<img src="https://ws.zoominfo.com/pixel/Nfk5wflCTIIE2iSoYxah" width="1" height="1" style="display: none;">

Getting What You're Worth

by Doug Davidoff | Apr 13, 2010 7:09:14 AM

It occurred to me yesterday that I’ve been writing a lot about the dangers of letting price competition damage your positioning and your margins, but I haven’t written much about the mechanics of protecting, and even raising your prices in markets like the one we’re in. So, today I’m going to share with you a specific example of how to enhance your margins.

First, you need to understand that you there are only two sales conversations you can be in:

    • The What’s It Cost Conversation or

    • The What’s It Worth Conversation

If you’re not sure which conversation you’re having, then you’re having The What’s It Cost Conversation. In my experience, 95% of sales conversations are in the “what’s it cost” category.

When your sales process is focused on your solution, it is difficult to impossible to escape “what’s it cost.” The reason for this is:

    1. The focus quickly goes to product/service features, attributes, and benefits; which naturally connect to costs.

    1. This focus naturally sets you up to be compared to other "solutions."

    1. Further, because the focus is solutions oriented instead of diagnostically oriented, you must deal with a misunderstood or not fully understood problem. This often makes the comparison unfair and further commoditizes you.

    1. When this happens, you fall into the deadly specs/price trap. Think about what you want when you're searching for solutions. We all want the solution that is good enough at the lowest price possible

It is far more effective, and profitable, to get into the "what's it worth" conversation. To do this, you must change the focus of your efforts from a solutions focus to digging deeper on problems. As you begin to probe the problem and dig deeper, you can begin to monetize the value of your solution. In essence, I'm asking you to begin pricing the problem - not the solution.

Let me share a real life example to illustrate my point. At Imagine, we solve sales problems. We could easily be compared to a variety of training "solutions," but a) what we do isn't really training, and b) that would badly commoditize us.

Instead, we help our prospects and clients first understand their problem and understand the cost of the problem. In our business, like many of yours, we face a challenge that the difference between our approach and our competitors is not huge. We're all saying many of the same things. These little differences, however, are huge when in comes to the results companies can enjoy.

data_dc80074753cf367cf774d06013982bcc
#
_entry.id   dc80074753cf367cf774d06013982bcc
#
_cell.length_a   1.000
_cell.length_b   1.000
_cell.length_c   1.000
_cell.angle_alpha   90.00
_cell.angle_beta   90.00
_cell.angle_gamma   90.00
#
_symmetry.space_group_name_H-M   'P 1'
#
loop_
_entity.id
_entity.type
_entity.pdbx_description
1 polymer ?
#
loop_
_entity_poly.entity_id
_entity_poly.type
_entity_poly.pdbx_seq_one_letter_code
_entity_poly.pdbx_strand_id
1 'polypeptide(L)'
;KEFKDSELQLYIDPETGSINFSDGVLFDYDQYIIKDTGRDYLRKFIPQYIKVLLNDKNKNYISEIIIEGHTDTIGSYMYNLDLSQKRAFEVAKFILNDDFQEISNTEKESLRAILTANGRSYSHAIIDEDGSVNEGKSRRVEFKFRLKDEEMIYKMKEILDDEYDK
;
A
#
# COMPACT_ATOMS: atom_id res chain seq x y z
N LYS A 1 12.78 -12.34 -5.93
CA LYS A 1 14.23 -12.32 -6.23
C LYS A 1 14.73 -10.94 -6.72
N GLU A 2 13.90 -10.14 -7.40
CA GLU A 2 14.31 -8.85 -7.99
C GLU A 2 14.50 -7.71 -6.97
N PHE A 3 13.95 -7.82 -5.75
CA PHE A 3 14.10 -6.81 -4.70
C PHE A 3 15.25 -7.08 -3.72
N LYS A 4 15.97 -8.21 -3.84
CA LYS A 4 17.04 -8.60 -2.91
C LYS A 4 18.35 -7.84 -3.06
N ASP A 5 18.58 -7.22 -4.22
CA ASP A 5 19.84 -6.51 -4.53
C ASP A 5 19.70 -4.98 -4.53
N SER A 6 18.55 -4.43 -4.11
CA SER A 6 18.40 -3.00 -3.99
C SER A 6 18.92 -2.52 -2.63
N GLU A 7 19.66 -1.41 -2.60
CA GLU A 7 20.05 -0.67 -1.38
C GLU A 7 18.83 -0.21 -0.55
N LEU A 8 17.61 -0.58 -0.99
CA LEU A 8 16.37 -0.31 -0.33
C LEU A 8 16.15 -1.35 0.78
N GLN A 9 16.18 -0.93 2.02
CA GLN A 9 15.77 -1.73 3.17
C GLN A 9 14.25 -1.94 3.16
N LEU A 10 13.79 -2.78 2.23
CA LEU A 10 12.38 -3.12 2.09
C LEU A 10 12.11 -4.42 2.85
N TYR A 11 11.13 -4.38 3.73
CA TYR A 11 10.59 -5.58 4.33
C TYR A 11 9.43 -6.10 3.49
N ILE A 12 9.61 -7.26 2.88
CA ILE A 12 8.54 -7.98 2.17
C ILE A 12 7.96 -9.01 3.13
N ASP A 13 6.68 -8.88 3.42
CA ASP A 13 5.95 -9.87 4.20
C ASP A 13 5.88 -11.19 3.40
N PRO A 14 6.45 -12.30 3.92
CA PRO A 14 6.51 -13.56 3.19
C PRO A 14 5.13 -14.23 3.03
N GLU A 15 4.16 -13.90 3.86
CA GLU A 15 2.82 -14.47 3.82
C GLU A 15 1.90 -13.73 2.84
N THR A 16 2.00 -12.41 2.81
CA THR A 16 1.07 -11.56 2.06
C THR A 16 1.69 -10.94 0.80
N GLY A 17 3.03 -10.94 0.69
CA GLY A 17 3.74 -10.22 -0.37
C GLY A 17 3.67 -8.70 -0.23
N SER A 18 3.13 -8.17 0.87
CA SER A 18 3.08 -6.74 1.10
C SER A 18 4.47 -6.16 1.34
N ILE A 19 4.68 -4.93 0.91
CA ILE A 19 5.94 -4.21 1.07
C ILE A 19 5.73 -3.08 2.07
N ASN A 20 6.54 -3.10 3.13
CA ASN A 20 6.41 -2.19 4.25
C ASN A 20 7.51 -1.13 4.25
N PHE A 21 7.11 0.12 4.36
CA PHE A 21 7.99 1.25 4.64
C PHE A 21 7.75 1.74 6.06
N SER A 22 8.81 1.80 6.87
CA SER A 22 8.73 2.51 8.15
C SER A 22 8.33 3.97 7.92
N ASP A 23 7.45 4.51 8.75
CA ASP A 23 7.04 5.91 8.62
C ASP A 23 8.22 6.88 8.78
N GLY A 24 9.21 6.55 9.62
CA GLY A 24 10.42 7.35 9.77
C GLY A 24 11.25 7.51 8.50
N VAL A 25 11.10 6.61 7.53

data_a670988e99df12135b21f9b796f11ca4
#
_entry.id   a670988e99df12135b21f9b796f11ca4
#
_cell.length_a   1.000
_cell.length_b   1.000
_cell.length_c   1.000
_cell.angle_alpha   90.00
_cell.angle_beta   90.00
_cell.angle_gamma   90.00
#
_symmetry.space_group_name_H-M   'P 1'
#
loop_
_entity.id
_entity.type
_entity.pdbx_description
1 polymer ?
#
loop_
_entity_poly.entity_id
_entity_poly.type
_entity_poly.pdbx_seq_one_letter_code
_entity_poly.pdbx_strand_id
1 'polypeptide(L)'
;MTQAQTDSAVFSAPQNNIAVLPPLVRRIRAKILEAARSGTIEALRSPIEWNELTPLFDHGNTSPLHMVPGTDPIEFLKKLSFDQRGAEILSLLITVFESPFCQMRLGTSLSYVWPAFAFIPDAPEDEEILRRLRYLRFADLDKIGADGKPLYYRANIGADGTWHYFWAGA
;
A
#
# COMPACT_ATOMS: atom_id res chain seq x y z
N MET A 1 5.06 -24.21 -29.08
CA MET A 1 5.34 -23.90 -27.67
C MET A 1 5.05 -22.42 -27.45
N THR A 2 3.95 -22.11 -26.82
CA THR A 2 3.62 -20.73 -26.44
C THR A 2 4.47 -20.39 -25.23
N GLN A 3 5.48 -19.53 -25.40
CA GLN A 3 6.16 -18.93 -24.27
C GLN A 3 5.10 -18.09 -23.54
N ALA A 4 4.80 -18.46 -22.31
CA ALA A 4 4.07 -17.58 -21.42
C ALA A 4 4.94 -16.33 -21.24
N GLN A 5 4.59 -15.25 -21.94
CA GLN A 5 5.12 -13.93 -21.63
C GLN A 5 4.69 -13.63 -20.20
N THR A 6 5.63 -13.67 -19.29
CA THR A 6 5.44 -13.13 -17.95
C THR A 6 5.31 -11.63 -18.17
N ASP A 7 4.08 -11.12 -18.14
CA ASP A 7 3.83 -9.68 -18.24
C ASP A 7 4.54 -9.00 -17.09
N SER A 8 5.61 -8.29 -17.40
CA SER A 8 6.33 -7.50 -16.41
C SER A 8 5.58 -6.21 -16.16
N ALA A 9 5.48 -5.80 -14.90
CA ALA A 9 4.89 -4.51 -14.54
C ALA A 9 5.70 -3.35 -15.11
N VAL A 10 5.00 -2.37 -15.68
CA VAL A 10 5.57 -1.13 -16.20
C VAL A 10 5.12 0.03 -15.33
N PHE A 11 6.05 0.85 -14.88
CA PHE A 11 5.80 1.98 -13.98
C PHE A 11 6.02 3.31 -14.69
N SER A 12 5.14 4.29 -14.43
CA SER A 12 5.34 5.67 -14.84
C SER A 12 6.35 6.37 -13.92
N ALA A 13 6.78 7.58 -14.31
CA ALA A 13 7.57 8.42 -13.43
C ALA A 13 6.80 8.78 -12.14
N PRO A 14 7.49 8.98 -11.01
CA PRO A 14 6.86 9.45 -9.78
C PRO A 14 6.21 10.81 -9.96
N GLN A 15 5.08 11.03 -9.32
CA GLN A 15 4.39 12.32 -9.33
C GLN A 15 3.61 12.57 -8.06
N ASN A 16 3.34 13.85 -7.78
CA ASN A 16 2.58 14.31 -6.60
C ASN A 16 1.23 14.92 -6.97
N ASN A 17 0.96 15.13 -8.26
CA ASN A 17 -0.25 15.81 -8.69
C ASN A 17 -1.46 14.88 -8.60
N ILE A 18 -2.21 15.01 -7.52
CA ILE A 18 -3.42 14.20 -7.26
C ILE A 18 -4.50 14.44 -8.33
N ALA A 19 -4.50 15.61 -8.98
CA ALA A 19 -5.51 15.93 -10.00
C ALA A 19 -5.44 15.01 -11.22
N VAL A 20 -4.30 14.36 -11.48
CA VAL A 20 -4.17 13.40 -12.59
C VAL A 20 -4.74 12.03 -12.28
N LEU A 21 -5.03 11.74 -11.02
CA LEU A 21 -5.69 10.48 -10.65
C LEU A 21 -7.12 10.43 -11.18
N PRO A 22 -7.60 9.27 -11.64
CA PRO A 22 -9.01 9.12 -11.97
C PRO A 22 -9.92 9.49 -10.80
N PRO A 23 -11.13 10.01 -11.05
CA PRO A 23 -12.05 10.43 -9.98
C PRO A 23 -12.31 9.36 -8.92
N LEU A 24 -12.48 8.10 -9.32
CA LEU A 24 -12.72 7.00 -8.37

So, to gain the price advantage that our results create, we must enable our clients to uncover just what the value difference is. That's precisely what "pricing problems" and monetizing value does. Here's how we do it:

Baseline Scenario

Let's say that your sales team produces the following:

    • They average 40 proposals

    • They average a 40% close rate

    • So they're closing 16 new opportunities on average

    • The average sale was $30,000

    • Average gross margin of 22%

This means that each salesperson is producing (on average) $480,000 in sales and $105,000 in gross profit.

The Little Difference

Let's say that as a result of working with us you improve your results by just 5%. Now keep in mind, that a 5% difference is virtually imperceptible. But, this virtually imperceptible difference can lead to extraordinarily valuable results this 5% difference means:

    • Instead of 40 proposals you average 42

    • Instead of a a 40% close rate, you average 42%

    • Instead of average $30,000 per sale, you average $31,500

    • Your margins would go from 22% to 26%

    • Total sales would be $555,000, up from $480,000

    • Most powerfully, your gross profit you go from $105,000 to more than $142,000 - a 35% difference.

Now, if you maintained this performance improvement, you'd grow faster. So instead of growing at say 10% per year you'd grow 12.5% per year. That difference over a 10 year period of time would result in an increased gross profit of just under $1 million.

I ask you, what would that be worth?

With the problem fully understood and, more importantly, the cost of the problem clear, the proper context has been created to enable you to effectively discuss the appropriate solution (yours) and to have the solution properly valued.

My be is that your business and your approach create such value for your customers/clients. However, if you don't build out your business case to enable customers to understand the value of your difference, it can't be valued and your profits will suffer as a result.